South Charlotte

Exhibit to feature Avett art

Fans of heralded musician and artist Scott Avett, founding member of the folk-rock band Avett Brothers, will get a chance to view and purchase his paintings at an exhibit Feb. 25 at The Morrison condominiums in SouthPark.

The exhibit, called "The Paintings of Scott Avett: Exploring Story and Spirituality," is proceeded by a private reception and fundraiser Feb. 24, where Avett will discuss his faith journey and how his spiritual life informs his art.

The band has progressed from playing small festivals to sold-out shows and high-profile gigs at Radio City Music Hall and the Grammys.

Avett plays the banjo, while his brother, Seth Avett, plays the guitar, and Bob Crawford plays the stand-up bass. Cellist Joe Kwon and drummer Jacob Edwards are touring members of the band.

Proceeds from the fundraiser will benefit The Educational Center, a Charlotte-based nonprofit that creates resources and opportunities for people of all ages and faiths who are looking for spiritual growth and enrichment. Its community of educators, writers and researchers hold workshops, create film series, plan retreats and publish lecture-based recourses used by Christian educators across the country.

Saturday's exhibit will be open to the public at no cost from 10 a.m. to 4 p.m.

Visitors will have opportunities to purchase original artwork and commemorative posters.

Avett, 35, was raised in Concord. He started his art career in 1999, when he began studying painting and print-making at East Carolina University.

Once called an "artist hobo" by a close friend, Avett spends nearly as much time creating art on the road as he does in his studio in Concord, where he briefly owned his own gallery.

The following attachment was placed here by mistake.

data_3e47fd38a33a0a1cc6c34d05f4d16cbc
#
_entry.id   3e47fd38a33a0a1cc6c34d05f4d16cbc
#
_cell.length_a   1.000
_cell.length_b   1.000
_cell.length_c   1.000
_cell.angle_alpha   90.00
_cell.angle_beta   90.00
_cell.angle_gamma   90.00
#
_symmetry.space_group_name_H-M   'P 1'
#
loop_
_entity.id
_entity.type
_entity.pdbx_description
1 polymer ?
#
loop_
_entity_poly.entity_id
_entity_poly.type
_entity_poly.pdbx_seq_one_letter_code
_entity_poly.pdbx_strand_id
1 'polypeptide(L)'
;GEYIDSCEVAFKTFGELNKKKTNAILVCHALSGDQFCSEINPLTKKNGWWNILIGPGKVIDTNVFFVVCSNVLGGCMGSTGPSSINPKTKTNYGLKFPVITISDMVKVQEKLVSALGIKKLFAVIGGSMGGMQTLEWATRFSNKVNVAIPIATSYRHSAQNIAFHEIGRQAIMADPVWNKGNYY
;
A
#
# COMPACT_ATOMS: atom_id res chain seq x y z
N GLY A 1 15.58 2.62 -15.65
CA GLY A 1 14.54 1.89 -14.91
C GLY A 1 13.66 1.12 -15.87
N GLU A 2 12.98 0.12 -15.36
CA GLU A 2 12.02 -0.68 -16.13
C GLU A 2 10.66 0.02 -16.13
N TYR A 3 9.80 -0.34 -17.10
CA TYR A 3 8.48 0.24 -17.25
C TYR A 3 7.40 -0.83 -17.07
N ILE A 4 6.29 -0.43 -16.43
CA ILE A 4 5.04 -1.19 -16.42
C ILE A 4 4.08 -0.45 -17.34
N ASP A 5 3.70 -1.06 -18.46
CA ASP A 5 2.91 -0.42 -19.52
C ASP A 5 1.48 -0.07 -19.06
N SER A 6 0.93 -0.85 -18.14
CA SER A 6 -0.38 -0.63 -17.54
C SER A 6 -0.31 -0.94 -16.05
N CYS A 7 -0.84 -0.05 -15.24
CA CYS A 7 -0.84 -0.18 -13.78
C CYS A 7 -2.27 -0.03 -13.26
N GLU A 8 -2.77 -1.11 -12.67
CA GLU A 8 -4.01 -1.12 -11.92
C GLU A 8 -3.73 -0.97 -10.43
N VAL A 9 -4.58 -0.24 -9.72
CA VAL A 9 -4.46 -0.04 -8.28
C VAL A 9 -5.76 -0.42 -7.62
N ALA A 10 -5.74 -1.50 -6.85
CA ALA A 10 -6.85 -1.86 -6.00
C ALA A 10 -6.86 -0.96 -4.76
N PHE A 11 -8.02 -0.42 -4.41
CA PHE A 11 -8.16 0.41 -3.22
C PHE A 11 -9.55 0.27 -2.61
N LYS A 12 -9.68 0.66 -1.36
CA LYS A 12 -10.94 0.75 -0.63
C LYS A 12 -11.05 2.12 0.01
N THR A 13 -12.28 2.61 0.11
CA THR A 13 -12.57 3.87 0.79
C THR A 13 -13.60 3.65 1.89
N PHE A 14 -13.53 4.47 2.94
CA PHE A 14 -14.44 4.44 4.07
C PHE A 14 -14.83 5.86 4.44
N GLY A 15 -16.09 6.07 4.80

Avett has said his goal is to change his artistic methods with each piece. He believes small shifts in technique - from one fewer layer of paint to a simple, thinner glaze - can produce very different and exceptional results.

Avett is known for reflecting religious archetypes, his travels and personal narratives in his artwork. He believes portraits are the most intimate form of personal narrative.

He prefers to work with subjects he knows well, as he likes highlighting their strengths, weaknesses and triumphs in his work.

Tom Schulz, husband of outgoing executive director of the Educational Center Shelia Ennis, will curate the exhibit.

Schulz founded Empathinc., an organization that offers opportunities for the creative community to engage the public in dialogue about the purpose and meaning of art.

Avett collaborated with Schluz twice before when he exhibited his work at the Empathinc. Gallery, formerly in NoDa.

His artwork has also been featured at the Center for Faith & the Arts in Salisbury, the Lee Hansley Gallery in Raleigh and the Envoy Gallery in New York City.

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